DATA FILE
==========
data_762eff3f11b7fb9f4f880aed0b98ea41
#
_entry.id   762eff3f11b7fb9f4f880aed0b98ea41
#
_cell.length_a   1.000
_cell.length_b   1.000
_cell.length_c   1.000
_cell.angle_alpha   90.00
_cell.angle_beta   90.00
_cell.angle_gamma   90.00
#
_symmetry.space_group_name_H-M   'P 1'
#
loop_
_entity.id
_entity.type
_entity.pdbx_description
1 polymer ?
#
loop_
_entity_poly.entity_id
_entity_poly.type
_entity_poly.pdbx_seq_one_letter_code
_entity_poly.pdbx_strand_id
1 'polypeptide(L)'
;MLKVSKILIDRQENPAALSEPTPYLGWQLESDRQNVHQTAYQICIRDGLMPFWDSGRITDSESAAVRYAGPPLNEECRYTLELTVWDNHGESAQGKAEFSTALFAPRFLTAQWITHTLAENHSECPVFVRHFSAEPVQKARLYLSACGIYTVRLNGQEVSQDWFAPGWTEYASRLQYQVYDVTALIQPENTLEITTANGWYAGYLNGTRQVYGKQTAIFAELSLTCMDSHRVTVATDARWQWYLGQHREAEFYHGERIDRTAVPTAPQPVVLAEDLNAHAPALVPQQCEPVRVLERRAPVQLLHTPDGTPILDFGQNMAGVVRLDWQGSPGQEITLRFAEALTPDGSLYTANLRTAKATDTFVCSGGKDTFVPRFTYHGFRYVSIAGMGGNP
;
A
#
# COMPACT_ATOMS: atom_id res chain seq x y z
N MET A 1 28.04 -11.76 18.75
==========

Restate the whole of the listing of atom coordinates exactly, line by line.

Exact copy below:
data_762eff3f11b7fb9f4f880aed0b98ea41
#
_entry.id   762eff3f11b7fb9f4f880aed0b98ea41
#
_cell.length_a   1.000
_cell.length_b   1.000
_cell.length_c   1.000
_cell.angle_alpha   90.00
_cell.angle_beta   90.00
_cell.angle_gamma   90.00
#
_symmetry.space_group_name_H-M   'P 1'
#
loop_
_entity.id
_entity.type
_entity.pdbx_description
1 polymer ?
#
loop_
_entity_poly.entity_id
_entity_poly.type
_entity_poly.pdbx_seq_one_letter_code
_entity_poly.pdbx_strand_id
1 'polypeptide(L)'
;MLKVSKILIDRQENPAALSEPTPYLGWQLESDRQNVHQTAYQICIRDGLMPFWDSGRITDSESAAVRYAGPPLNEECRYTLELTVWDNHGESAQGKAEFSTALFAPRFLTAQWITHTLAENHSECPVFVRHFSAEPVQKARLYLSACGIYTVRLNGQEVSQDWFAPGWTEYASRLQYQVYDVTALIQPENTLEITTANGWYAGYLNGTRQVYGKQTAIFAELSLTCMDSHRVTVATDARWQWYLGQHREAEFYHGERIDRTAVPTAPQPVVLAEDLNAHAPALVPQQCEPVRVLERRAPVQLLHTPDGTPILDFGQNMAGVVRLDWQGSPGQEITLRFAEALTPDGSLYTANLRTAKATDTFVCSGGKDTFVPRFTYHGFRYVSIAGMGGNP
;
A
#
# COMPACT_ATOMS: atom_id res chain seq x y z
N MET A 1 28.04 -11.76 18.75